We had to get at least five miles away from the gunshots to lose the flesh-eaters that would be attracted by the sound, and even further if we kept screaming.  “What food?” I screamed back at her.  “In case you haven’t noticed, we haven’t eaten in a day and a half!  Now how about we shut up and keep walking!” 
Sasha turned and started walking to the west, toward the setting sun.
“Where are you going?” I demanded. 
“Anywhere away from you!” she screamed back.  “I’ll be fine on my own!”
I glanced to the south and noticed a large barn a few miles away.  “Sasha, get back here.  Look, we’ll stop in that barn tonight, and when we wake up tomorrow we’ll both feel better.”
“No!” she screamed.  “I’m getting away from you!  You’ve done nothing but be mean to me since we met!  I hate you!”
After all I’ve done for her, that’s what she says to me?  Hunger filed the edges of my response into sharp blades.  “Fine!”  I screamed at her back.  “When I find food, I’m going to eat it all myself, for once!” 
Sasha didn’t respond, but kept walking west.  I huffed an exasperated breath out of my nose at the infuriating girl, then turned and trudged south, toward the barn. 
I didn’t find any food in the barn.
It looked like there had been some seed corn there, maybe a few months ago, but it had been scavenged.  Now only the bare wood remained.  As the sun set I climbed into the loft, dropping my bag of guns by the ladder in case I had to make a hasty exit.  As I spread out my sleeping bag I thought about Sasha, but when I looked out toward the horizon she was nowhere to be seen.  I thought about going out to look for her, but I had no idea where she had gone.  If I was lucky she’d remember that I said I was headed for the barn and she’d find me. 
After a few hours of moping and worrying, I put my small handgun by my side and slipped into my sleeping bag, feeling just like the asshole she claimed I was. 
It was still dark when my eyes snapped open to the nearly inaudible sound of feet creaking on the loft.  My instincts instantly surged at the thought that I was surrounded by flesh-eaters, but then I remembered that flesh-eaters couldn’t climb ladders, and I had left the loft’s ladder down in case Sasha tried to find me.  Even so, I slowly slid my hand out of my sleeping bag to my side, where I had laid my gun. 
It was gone.
And it was then that I heard the small, angry, muffled whimpers of a twelve-year-old girl, and the familiar click of the safety being switched off on my favorite gun.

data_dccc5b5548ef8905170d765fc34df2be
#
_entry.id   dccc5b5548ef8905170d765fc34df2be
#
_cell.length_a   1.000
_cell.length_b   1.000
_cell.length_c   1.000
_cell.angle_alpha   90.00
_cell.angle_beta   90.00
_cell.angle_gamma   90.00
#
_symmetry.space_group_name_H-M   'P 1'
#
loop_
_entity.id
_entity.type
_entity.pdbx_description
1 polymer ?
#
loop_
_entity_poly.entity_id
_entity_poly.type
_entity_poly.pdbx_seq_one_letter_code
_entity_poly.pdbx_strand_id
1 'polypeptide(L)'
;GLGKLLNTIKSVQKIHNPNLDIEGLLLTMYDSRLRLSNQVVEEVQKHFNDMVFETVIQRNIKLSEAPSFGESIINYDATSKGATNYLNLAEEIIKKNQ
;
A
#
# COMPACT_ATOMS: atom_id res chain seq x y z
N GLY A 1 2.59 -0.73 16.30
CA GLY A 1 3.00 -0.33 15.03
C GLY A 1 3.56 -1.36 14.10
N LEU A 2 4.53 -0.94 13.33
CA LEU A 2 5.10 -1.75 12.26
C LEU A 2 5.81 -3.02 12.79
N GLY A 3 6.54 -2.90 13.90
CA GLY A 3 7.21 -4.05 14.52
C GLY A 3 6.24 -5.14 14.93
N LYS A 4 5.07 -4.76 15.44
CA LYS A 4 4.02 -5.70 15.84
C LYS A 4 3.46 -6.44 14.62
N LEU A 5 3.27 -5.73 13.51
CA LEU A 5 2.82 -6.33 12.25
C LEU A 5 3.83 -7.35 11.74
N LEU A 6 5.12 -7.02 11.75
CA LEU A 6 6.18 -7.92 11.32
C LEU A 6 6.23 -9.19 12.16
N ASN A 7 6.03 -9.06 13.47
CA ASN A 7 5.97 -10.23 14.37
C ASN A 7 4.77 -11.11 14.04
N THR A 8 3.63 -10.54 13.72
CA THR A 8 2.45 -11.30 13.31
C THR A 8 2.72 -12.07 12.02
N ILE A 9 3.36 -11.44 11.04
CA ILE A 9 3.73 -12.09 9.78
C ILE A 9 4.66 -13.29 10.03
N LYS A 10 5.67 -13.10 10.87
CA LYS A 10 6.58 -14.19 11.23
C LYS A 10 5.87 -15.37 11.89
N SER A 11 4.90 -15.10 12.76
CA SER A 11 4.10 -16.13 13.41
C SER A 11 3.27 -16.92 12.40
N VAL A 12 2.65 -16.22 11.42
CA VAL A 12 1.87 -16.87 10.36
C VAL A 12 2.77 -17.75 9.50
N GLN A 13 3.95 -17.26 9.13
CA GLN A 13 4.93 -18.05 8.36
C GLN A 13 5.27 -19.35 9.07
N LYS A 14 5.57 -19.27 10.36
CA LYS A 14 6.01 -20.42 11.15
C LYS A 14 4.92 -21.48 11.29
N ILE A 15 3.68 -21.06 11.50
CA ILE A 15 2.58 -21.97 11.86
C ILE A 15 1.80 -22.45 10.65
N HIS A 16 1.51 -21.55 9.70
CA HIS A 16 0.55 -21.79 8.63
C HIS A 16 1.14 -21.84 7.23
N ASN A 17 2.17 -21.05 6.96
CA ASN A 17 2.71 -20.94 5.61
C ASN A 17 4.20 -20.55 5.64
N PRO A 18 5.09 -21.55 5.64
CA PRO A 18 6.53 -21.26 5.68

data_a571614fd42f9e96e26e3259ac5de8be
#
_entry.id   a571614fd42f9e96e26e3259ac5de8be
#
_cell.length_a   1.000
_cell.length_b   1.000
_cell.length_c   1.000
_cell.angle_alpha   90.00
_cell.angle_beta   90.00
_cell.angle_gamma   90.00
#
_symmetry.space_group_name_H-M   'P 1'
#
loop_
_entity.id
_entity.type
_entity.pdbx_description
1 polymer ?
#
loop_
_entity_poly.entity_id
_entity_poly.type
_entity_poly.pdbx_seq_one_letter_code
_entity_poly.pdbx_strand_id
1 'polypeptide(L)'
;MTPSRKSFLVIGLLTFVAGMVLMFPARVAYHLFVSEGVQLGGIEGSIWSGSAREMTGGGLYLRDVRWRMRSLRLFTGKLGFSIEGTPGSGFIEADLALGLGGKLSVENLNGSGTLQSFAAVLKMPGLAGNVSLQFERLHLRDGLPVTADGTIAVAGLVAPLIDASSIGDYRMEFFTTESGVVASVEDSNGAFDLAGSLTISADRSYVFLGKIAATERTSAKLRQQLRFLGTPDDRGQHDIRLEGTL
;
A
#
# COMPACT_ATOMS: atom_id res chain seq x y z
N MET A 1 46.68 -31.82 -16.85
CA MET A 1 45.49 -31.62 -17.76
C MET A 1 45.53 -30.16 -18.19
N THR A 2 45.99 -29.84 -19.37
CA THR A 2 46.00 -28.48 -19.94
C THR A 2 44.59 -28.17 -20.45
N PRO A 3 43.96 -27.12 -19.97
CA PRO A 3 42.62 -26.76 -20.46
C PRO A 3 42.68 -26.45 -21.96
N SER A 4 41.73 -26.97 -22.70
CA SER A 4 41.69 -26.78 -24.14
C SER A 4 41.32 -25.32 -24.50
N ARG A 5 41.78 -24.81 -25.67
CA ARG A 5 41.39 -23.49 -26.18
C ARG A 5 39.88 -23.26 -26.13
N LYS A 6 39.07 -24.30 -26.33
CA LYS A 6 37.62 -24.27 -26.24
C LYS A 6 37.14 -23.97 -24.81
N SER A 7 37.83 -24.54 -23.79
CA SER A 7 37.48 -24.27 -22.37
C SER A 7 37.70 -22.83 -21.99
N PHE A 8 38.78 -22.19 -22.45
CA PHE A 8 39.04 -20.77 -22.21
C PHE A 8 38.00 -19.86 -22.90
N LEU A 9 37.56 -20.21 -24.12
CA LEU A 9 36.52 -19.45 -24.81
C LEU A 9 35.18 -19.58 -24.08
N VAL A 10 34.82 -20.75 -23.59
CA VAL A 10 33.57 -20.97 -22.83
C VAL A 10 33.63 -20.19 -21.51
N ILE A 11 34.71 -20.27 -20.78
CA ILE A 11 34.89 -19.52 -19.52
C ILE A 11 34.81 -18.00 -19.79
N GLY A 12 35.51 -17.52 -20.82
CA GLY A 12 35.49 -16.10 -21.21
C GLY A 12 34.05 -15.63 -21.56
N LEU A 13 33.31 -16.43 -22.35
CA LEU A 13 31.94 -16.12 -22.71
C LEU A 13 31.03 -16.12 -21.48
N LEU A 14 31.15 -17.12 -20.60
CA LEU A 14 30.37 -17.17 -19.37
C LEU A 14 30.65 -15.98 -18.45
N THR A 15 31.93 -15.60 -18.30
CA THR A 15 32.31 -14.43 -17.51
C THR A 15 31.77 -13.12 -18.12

It was dark and I was laying on my stomach, so I had no idea where Sasha was.  But, wherever she was, I was completely at her mercy.
Fear and adrenaline flooded my senses as I realized what was happening, but I managed to keep them under control.  If I jumped up from my sleeping bag and tried to tackle her, she might panic and fire.  My breathing quickened, but I tried to still it.  She was twelve years old; if she knew I was panicking then she’d panic, too, which would increase my chances of being shot.  Even if she merely wounded me and didn’t kill me, there was no way I’d be able to get five miles away before the smell of my blood brought the flesh-eaters out of the woodwork.
I laid there, waiting for Sasha’s next move.  After what must have only been minutes but felt like an eternity, I heard her take a few steps toward me, click the safety back into place, and gently set the gun back where she had found it.  She fell to her knees beside me and her whimpers turned into full-blown sobs.
I had no idea what to do.  A little girl that I had basically adopted had nearly killed me in my sleep, and was now crying her eyes out.  But just as I was deciding whether or not to be furious, terrified, or pitying, Sasha stretched out onto the floor and curled into my side, desperately pressing herself against me. 
Even after what I had said to her, even after seeing her family butcher themselves, even after surviving in our living hell of a world for over a year with a relative stranger, even though she'd have twice as much food without me around ... Sasha still wanted to trust me.
I acted like I was stretching in my sleep and draped my arm over her.  The girl wriggled closer, and I pressed my face into the top of her head.  She stunk like little girl sweat, and I couldn’t imagine how badly I must have smelled, but we laid like that until her sobbing stopped and her breathing became heavy and steady. 
When I was sure Sasha was asleep, I whispered to her softly, “Thank you for not giving up on me.”